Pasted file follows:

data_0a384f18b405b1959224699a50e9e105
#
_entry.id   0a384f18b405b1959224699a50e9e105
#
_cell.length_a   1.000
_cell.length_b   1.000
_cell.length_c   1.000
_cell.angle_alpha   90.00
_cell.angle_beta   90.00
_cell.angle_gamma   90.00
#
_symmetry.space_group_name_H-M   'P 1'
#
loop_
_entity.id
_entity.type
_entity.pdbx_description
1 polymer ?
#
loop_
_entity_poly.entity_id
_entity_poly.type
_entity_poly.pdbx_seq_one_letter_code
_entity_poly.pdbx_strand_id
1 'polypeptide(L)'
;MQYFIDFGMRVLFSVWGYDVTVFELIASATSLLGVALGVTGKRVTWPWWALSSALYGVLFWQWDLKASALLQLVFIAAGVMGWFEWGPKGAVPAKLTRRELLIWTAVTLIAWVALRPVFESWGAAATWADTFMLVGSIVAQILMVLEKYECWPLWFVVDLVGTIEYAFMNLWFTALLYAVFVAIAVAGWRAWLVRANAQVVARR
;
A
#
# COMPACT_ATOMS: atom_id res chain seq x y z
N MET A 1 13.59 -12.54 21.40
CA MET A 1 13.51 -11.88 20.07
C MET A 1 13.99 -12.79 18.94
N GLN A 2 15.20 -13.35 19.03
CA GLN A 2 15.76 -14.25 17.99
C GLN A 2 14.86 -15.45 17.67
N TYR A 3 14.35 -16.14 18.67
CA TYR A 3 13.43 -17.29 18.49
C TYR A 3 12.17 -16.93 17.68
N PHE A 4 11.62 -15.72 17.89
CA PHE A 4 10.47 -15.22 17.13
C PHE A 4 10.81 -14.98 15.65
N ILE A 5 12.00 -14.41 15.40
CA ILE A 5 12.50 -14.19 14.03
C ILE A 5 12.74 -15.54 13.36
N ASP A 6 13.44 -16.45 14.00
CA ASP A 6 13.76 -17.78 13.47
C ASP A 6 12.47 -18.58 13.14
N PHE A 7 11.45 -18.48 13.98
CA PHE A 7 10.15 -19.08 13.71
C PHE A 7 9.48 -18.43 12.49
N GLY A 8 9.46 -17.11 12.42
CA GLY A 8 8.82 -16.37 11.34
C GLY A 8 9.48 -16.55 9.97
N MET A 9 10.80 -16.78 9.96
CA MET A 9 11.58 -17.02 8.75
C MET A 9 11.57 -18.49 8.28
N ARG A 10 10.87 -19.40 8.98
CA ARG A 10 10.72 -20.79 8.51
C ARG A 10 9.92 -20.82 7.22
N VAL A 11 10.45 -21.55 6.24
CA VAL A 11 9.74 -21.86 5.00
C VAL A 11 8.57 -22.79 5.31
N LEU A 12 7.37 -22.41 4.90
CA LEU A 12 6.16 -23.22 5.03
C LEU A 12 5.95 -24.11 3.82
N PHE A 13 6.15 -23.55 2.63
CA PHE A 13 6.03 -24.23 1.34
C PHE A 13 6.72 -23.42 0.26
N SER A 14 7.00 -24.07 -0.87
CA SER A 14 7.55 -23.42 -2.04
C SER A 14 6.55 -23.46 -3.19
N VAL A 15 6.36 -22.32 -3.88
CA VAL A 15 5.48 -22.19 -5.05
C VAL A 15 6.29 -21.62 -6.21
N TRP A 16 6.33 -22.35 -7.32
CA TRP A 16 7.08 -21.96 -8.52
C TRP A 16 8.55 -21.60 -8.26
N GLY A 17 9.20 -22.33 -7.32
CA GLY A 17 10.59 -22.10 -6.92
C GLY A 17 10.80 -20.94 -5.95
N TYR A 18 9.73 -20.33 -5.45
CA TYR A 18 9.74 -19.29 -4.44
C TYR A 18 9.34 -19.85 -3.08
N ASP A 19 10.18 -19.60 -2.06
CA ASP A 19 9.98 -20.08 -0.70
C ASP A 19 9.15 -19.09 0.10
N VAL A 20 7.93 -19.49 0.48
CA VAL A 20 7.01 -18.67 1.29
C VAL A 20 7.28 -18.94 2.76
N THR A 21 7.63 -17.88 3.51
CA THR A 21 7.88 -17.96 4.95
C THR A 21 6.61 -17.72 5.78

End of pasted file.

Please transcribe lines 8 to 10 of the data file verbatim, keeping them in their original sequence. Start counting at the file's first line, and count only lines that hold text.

_cell.angle_alpha   90.00
_cell.angle_beta   90.00
_cell.angle_gamma   90.00